Posts Tagged ‘Spotify’

I read about You May Also Like: Taste in an Age of Endless Choice in a Blog U post by Joshua Kim. Kim wrote that the book made him ponder the way we select books, which is an interesting question for librarians to consider. He also made the point that the book illuminates how bad we are at explaining our own tastes and at choosing what we’ll like and I thought, “That’s me!”

I’m the person who can never declare definitively my “favorite” of anything — color, book, movie, ice-cream flavor, etc. So well developed was my ability to see the merits of more than one side of an argument or more than one type of anything that my father was convinced when I was in college I was going to be brainwashed in an airport while listening politely to some cult member’s point of view.

I’ve had both good friends and my future husband shake their heads at my music collection (back when said collection was on cassette, and radio stations and the Columbia House music club were my only option for hearing about bands). A friend referred to me as a “musical slut;” the future husband said I was a musical disaster. He seemed frustrated that I appeared to like completely disparate stuff, to “have no taste in music,” when his own tastes were fairly well defined.

It turns out there’s a term for this in the age of the Internet. In You may Also Like, Tom Vanderbilt notes that sociologists Richard Peterson and Albert Simkus call it “omnivorousness,” and that it’s newfangled cultural elitism. One’s eclectic tastes signal status, as liking a particular class of things (for example, being an opera buff) once did. These days my strange CD collection would gain me points if I was trying to impress hipsters or highbrows. I didn’t find this very comforting. I’m not sure what’s worse, to have my taste in music described as weird or elitist. I think I’ll stick with being a weirdo.

You May Also Like is full of social science studies, past and present (I really liked the historical perspectives), observations about modern shopping and listening patterns, and interesting facts about the psychology of choice. Some of it made me squirm — how many times have I said here on bookconscious that I tend to be skeptical of prize-winning books? Turns out that’s a documented phenomena — ratings of books on Amazon drop after they win a prize. (One possible explanation is that people who wouldn’t normally read a book like the prizewinner are drawn to it because of the prize and its publicity, so those readers were never a good match for the book and are disappointed).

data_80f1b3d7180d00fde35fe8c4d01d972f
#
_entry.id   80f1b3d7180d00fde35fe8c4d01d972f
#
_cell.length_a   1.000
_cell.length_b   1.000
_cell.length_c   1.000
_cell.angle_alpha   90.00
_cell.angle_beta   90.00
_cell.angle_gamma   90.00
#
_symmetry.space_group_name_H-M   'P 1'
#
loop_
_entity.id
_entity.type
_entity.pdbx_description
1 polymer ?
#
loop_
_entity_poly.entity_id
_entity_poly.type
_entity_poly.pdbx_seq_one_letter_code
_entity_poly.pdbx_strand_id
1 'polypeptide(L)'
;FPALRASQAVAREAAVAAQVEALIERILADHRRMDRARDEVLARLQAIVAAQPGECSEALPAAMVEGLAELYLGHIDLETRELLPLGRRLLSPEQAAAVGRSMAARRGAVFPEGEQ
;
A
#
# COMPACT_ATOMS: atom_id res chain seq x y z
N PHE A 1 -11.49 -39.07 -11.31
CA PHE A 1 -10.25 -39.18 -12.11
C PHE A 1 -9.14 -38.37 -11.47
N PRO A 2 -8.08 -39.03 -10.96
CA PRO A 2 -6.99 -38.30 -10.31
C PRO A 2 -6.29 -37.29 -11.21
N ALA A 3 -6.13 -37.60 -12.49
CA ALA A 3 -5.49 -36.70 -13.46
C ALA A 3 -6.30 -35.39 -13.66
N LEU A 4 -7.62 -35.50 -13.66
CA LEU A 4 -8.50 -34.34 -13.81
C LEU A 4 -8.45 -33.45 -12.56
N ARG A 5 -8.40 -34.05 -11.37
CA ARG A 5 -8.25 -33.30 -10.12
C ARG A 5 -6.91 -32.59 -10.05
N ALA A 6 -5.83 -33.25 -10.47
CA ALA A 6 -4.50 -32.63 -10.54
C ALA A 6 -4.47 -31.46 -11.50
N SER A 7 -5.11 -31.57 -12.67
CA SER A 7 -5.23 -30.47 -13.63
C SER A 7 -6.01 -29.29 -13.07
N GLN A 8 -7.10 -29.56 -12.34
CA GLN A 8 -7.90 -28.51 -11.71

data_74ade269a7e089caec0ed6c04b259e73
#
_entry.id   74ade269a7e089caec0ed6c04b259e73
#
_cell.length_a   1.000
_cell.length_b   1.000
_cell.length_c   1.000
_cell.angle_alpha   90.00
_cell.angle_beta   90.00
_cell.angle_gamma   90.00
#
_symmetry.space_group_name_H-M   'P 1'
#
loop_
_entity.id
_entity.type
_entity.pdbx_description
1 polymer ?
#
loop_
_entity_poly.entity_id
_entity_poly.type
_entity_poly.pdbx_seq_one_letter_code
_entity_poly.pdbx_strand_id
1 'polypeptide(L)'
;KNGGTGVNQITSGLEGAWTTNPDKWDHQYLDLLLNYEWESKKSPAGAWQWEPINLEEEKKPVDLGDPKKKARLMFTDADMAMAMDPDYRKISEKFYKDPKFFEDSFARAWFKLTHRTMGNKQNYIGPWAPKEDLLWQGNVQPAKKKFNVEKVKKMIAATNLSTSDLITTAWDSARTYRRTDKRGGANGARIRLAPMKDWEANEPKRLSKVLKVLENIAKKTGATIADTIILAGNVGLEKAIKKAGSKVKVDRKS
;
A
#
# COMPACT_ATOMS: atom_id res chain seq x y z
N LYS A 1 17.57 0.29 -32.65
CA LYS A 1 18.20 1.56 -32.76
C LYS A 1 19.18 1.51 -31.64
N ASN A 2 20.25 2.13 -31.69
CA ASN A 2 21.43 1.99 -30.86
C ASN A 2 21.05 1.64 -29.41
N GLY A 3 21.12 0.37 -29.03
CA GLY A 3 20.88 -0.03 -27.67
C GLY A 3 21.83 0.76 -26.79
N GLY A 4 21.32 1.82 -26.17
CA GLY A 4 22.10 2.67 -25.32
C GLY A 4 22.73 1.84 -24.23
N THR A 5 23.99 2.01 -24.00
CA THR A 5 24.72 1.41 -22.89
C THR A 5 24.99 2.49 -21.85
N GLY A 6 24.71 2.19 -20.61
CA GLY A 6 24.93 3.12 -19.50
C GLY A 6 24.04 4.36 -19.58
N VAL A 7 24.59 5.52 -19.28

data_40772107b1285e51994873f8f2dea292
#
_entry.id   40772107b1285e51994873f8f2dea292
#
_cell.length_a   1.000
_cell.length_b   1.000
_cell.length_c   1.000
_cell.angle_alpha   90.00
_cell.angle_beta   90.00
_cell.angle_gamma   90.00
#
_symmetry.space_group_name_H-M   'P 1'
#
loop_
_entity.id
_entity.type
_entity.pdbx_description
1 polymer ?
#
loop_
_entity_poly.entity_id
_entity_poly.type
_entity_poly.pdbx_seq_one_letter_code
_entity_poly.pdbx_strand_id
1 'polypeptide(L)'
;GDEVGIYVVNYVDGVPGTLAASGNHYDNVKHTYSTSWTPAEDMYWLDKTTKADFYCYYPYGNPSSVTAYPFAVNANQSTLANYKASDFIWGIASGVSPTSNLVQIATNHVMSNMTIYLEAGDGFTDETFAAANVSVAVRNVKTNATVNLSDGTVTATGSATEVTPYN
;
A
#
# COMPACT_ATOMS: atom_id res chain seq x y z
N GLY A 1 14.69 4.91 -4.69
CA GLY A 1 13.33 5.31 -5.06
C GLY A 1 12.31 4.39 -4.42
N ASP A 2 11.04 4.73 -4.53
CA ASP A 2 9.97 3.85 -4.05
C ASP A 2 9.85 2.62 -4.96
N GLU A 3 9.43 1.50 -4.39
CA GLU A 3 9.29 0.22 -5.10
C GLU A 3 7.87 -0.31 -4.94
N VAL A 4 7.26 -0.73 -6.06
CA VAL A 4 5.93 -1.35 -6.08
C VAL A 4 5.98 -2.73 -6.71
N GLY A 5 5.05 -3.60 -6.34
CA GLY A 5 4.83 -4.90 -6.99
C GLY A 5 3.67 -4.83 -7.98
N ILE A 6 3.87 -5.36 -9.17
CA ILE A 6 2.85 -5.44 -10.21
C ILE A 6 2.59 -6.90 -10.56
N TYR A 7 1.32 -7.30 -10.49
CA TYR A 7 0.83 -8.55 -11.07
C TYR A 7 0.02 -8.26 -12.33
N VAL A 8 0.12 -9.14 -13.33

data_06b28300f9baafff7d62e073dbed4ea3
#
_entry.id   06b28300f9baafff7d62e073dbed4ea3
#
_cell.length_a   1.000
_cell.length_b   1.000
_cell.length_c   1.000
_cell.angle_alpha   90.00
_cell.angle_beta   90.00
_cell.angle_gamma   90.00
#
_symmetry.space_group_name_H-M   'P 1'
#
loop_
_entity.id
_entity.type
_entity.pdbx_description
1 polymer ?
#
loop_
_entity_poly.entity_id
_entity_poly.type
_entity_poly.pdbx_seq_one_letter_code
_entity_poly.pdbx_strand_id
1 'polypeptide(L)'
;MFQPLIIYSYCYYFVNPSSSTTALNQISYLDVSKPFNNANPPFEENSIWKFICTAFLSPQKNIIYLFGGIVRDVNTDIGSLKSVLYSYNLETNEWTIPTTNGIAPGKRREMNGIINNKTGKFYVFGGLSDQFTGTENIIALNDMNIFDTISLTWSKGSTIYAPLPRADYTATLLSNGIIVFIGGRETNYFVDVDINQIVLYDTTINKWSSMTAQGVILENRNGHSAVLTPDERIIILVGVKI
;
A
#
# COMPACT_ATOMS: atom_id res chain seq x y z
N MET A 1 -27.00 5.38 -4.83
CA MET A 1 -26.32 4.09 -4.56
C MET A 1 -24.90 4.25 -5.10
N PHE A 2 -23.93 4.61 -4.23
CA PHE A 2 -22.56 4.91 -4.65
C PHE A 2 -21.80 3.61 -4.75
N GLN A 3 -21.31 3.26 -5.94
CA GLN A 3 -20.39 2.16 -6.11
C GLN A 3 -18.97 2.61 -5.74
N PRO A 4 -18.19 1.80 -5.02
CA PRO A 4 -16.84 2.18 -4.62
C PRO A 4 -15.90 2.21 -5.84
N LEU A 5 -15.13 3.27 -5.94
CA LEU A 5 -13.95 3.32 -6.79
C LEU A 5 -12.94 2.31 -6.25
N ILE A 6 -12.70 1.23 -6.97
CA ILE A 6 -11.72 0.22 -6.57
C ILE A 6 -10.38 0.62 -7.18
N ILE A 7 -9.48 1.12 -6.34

Vanderbilt’s writing style made it hard for me to read this book before bed. I finished it yesterday afternoon and found I took much more in. His tone is a bit scholarly — not off-puttingly, but not ideal for when I’m at my sleepiest. I admire someone who totally geeks out over his or her subject, and I think Vanderbilt does. With 63 pages of end notes for 226 pages of text, there are often 5-6 references per page. Vanderbilt’s voice isn’t as familiar or conversational as AJ Jacobs or Bill Bryson, but he does relate some of what he learns to his own experience.

If you like your nonfiction well researched and well written, you’ll like this book. I learned about things I want to follow up on — like Forgotify, a site dedicated to the millions of songs never played on Spotify. I’ll try to notice the subtle clues that an online review may not be authentic and I’ll be more aware of Vanderbilt’s astute point that even if a review is “real” it may be “subject to distortion and biases.” And I’ll be paying closer attention to my own likes and dislikes and those of my friends and family, thinking more critically about how those form and change.

As Vanderbilt concludes, “Trying to explain, or understand, any one person’s particular tastes — including one’s own — is always going to be a maddeningly elusive and idiosyncratic enterprise. But the way we come to have the tastes we do can often be understood through a set of psychological and social dynamics that function much the same, from the grocery store to the art museum. The more interesting question is not what we like but why we like.” That could be an endlessly fascinating thing to explore, now that I’ve read You May Also Like.




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